Ah, having the rent paid on time...there is nothing more blissful as a landlord! In California there are a few specifics to be aware of regarding accepting rent payments from tenants. Let’s review the key points here.
Payment, Prepaid Rent, Charges, And Fees
As tenants begin their tenancy you may ask for prepaid rent. Be aware that you are limited to one month’s prepaid rent in California. Make sure to provide a written receipt of any prepaid rent received.
Tenants will pay their rent with a check or cash, and sometimes a money order. California law requires a landlord to accept a form of rent payment that is neither cash nor electronic transfer. While not a law in California, it’s always a good idea to provide a written receipt for any payments made with cash. If a payment is returned for lack of sufficient funds or a stop payment, the landlord has the right to require that the tenant pay rent in cash for up to three consecutive months, as long as the landlord complies with the notice requirements of Cal.Civ.Code §1947.3. The written notice requirements should include a statement by the landlord that the payment instrument was dishonored and informing the tenant that the tenant shall pay in cash for a period determined by the landlord, not to exceed three months. A copy of the dishonored instrument must also be attached to the notice.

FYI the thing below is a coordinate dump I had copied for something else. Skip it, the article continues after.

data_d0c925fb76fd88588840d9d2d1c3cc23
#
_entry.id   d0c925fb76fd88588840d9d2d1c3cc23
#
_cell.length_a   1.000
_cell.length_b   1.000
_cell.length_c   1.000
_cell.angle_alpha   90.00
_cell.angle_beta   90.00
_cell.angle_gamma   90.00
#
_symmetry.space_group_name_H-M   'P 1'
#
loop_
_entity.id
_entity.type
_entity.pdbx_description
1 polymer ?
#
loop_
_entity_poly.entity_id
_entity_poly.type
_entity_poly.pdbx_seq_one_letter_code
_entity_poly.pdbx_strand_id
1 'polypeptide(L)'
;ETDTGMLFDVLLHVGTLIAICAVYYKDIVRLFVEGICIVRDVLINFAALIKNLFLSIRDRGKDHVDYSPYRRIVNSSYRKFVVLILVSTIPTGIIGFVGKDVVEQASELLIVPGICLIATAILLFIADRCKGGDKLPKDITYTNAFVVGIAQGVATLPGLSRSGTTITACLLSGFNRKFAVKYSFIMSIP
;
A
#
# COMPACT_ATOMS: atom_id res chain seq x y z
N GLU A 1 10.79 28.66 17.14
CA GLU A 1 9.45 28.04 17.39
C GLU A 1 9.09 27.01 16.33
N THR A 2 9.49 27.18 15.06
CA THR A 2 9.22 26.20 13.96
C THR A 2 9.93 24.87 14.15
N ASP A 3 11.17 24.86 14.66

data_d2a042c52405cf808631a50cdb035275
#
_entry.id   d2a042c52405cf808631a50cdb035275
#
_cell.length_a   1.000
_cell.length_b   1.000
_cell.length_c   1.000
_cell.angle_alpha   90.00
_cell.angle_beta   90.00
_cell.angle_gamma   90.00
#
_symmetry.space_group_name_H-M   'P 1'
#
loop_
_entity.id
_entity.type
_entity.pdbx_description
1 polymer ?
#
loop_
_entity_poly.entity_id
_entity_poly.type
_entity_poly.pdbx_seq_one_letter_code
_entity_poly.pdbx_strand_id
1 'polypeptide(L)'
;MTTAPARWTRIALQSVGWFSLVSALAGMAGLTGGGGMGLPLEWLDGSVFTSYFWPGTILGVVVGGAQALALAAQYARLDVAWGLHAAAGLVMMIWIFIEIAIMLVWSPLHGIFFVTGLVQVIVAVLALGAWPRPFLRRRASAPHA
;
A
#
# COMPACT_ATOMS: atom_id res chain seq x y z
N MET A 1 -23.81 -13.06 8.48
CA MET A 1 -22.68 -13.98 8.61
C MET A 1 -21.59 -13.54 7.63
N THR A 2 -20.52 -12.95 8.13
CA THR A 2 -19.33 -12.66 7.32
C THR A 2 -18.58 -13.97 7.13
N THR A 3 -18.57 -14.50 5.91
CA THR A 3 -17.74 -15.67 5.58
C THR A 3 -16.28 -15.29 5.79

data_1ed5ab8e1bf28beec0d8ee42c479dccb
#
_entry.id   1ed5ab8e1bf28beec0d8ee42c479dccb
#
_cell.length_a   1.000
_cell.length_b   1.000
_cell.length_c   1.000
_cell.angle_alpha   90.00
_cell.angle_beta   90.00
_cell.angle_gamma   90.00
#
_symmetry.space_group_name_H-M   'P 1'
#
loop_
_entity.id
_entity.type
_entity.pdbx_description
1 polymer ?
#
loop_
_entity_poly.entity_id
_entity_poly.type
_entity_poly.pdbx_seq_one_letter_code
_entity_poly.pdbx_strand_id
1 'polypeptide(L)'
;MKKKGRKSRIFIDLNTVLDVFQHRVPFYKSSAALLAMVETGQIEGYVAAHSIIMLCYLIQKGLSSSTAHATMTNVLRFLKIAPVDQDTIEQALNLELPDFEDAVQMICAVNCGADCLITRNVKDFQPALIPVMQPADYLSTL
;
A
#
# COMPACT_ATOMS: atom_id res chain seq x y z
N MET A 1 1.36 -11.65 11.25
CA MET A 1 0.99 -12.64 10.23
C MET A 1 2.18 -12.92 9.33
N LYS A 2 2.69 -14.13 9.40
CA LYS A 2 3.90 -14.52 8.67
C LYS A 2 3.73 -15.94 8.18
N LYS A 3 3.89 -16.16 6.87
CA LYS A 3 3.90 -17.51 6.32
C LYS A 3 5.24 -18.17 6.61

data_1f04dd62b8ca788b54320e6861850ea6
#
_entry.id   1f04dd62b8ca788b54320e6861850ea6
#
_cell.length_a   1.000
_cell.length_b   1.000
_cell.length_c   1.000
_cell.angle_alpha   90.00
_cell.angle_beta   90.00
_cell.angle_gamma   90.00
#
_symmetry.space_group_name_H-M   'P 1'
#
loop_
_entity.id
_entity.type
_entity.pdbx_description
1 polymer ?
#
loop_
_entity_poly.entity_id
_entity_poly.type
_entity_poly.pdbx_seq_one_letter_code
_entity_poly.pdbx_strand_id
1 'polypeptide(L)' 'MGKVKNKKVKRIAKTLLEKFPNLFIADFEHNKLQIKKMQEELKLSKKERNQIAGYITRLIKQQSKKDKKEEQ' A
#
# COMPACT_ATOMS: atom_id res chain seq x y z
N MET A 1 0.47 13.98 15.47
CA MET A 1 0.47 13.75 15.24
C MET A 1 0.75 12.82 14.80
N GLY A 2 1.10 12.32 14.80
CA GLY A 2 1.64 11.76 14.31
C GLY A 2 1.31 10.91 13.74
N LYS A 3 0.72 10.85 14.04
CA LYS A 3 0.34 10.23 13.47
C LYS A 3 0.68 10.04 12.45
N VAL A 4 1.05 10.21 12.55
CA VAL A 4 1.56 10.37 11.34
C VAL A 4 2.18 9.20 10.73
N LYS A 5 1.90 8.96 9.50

In California, for a rental term that is a fixed term (i.e. not month-to-month) you are required to provide 30 days’ written notice of a rent increase.
When it’s time to increase the monthly rent amount you have to send a notice to your tenant. In California, for a rental term that is a fixed term (i.e. not month-to-month) you are required to provide 30 days’ written notice of a rent increase. Of course, you cannot change the rent during the term of the original lease agreement, but any rent changes occurring after the term is expired required this 30 days’ notice. For a month-to-month tenancy, the notice period depends on the size of the rent increase. For rent increases of up to 10% of the rent charged in the past 12 months the notice period is 30 days; for greater than a 10% increase the notice period is 60 days.